High income countries are undergoing a massive increase in chronic inflammatory disorders, at least partly due to a failure of immunoregulation. A review in PNAS from Prof Graham Rook at UCLH explores how exposure to the “right” microorganisms (so called ‘old friends’) is crucial for the development of an effective immune system.
Early microbial exposures teach the body how to differentiate friend and foe, fundamentally affect the development of the crucial gut microbiome and prime the development of a functional immune system. Without these exposures, the immune system may attack self (leading to autoimmune diseases), attack harmless airborne particles (leading to allergic disorders such as hay fever), attack gut contents (leading to inflammatory bowel disease), or not be able to turn off background inflammation (leading to cardiovascular disease).
So, what are the most useful early microbial exposures to prime the immune system? The “hygiene hypothesis” suggests that we are ‘too clean for our own good’. However, Dr Rook suggests that exposures to a diverse group of our microbiological ‘old friends’ is what the immune system needs to develop properly, not indiscriminate microbial exposure, which will result in unnecessary exposure to harmful pathogens. Exposure to some of our ‘old friends’ (such as the worm-like parasitic helmiths) has been lost altogether in developed countries, and exposure to other microorganisms has been changed fundamentally by our urban living. Put another way, we should not allow our children to lick the toilet bowl, but should not discourage them from eating a bit of soil occasionally!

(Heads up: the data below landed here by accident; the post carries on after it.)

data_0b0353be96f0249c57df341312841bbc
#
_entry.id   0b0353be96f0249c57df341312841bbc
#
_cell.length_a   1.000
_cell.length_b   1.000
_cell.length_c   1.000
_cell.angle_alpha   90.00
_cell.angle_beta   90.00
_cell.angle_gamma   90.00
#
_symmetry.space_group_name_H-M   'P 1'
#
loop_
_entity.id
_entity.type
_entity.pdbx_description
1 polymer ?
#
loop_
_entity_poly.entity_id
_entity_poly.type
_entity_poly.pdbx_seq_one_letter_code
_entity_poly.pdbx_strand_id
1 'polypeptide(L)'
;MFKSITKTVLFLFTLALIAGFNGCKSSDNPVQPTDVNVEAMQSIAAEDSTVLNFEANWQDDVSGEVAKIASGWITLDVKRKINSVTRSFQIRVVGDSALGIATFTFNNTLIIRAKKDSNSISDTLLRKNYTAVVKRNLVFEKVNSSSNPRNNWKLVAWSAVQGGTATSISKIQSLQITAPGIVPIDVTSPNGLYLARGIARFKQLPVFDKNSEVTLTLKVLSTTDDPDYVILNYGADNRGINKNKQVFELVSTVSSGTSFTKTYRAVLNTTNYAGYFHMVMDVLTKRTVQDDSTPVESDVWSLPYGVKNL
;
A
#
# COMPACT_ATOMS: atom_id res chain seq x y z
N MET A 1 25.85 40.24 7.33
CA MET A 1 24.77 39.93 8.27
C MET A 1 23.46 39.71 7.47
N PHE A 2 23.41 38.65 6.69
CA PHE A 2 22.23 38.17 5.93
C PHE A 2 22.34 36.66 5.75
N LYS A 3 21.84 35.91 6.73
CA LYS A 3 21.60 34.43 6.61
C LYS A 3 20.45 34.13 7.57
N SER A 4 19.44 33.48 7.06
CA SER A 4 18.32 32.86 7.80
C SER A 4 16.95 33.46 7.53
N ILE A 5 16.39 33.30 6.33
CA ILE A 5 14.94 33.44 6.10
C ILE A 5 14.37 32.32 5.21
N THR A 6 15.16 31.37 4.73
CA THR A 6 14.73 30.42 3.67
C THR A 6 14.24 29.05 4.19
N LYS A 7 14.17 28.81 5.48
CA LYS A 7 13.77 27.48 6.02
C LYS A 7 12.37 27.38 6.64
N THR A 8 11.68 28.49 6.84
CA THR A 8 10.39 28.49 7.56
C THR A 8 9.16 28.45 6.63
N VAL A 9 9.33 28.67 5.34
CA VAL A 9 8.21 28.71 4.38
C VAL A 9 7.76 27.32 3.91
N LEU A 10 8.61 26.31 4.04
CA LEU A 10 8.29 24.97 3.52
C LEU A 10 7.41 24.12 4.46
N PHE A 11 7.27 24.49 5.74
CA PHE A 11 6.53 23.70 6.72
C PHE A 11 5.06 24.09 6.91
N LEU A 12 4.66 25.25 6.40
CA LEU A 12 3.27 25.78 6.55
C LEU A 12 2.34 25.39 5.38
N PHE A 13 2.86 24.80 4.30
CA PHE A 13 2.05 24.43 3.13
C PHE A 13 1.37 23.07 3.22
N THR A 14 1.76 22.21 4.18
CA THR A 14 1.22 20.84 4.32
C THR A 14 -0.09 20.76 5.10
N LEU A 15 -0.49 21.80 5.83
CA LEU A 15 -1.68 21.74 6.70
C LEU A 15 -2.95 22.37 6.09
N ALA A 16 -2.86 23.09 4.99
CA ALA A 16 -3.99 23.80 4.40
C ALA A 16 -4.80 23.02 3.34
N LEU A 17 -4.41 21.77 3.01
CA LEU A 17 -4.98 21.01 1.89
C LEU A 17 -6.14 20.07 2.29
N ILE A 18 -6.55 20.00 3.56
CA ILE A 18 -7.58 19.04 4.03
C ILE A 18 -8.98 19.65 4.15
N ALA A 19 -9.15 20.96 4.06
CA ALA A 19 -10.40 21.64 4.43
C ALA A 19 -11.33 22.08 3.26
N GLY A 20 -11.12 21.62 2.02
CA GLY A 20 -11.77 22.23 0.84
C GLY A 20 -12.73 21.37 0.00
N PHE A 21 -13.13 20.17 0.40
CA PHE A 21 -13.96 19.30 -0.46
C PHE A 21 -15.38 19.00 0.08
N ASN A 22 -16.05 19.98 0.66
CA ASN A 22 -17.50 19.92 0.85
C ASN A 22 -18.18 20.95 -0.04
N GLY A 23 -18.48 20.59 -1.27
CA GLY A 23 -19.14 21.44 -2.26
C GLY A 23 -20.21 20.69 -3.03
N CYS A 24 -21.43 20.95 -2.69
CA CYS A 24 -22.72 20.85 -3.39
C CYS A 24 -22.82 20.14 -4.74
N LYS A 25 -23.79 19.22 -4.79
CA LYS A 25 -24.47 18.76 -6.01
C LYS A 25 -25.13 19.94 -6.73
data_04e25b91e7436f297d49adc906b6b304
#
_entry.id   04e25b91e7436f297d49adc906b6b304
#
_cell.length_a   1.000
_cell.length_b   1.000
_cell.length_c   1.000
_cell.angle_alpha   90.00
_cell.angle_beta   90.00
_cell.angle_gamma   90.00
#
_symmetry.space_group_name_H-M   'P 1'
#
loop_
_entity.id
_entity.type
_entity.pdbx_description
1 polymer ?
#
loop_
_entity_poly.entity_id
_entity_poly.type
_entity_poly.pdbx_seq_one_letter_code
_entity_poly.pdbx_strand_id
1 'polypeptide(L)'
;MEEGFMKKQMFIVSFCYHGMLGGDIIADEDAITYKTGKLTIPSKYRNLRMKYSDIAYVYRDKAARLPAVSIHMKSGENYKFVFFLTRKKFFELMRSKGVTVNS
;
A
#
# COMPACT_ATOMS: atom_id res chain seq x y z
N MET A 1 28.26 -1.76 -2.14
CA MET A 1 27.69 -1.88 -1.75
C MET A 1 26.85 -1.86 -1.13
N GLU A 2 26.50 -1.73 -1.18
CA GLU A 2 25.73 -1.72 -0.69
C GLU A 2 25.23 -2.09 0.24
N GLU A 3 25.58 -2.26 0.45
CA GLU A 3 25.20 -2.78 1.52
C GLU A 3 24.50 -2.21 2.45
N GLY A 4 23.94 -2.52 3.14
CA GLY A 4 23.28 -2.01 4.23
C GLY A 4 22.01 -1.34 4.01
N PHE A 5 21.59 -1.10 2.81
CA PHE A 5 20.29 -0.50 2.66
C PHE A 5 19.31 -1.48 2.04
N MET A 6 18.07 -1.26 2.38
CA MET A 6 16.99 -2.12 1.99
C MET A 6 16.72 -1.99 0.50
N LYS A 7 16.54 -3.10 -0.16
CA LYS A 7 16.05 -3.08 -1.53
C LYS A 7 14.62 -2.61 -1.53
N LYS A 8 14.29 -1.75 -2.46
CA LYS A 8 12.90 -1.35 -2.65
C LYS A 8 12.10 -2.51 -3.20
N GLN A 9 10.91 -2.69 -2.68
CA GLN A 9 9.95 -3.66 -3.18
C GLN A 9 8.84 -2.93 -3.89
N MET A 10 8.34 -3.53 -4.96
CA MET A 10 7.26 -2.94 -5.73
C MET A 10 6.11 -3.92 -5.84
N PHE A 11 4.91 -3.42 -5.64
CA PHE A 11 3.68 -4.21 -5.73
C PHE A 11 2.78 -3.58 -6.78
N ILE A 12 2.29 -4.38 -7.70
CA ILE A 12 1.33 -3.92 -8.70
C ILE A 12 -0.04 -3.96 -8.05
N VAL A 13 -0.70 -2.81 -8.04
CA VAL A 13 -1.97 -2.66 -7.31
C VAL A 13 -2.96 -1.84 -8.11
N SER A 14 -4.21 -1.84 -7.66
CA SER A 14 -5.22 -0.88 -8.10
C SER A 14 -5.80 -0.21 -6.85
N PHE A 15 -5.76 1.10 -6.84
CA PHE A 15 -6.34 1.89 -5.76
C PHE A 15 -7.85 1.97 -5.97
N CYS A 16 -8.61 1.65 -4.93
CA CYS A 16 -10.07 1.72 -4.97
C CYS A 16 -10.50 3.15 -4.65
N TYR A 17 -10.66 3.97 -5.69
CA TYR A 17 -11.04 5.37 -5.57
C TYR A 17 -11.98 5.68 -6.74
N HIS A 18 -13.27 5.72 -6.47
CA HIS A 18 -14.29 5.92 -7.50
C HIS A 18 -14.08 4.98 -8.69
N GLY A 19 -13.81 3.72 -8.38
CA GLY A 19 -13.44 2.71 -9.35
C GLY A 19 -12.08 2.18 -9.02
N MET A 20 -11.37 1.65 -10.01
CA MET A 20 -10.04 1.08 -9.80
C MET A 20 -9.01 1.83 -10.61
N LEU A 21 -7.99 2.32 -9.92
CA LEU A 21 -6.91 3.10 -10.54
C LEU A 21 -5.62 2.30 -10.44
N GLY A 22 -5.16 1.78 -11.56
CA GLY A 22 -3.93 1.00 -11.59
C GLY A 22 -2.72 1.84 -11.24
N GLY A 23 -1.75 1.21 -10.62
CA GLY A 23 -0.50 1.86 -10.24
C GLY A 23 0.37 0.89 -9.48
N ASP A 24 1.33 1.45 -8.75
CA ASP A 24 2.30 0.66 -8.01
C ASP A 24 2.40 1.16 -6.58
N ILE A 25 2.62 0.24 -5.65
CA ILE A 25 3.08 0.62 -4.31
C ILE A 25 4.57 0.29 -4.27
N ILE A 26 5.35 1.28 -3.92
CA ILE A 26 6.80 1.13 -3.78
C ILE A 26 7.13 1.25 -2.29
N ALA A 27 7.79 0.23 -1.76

Where could this lead? Perhaps we could develop synthetic ‘crapsules’ to augment microbially deficient youngsters (in the same way that vitamin D supplements can be useful)? Or maybe the careful administration of our worm-like parasite old friends (helminths) would help to halt the progression or even reverse the course of previously incurable diseases (such as multiple sclerosis)?
I love the description of a newborn human as a computer loaded with programs (genetics) but no data, and that the type of data entered will affect how the computer functions. Also, the idea that our limited understanding of the depth, breadth and complexity of the microbial world based on the microbes we can grow in the lab can be likened to ‘microbial dark matter’. Notwithstanding the substantial gaps in our understanding, it seems that exposure to our microbial ‘old friends’ early in life is the best way to reverse the worrying trend in chronic inflammatory disorders for future generations.
Photo credit: Jay Reimer.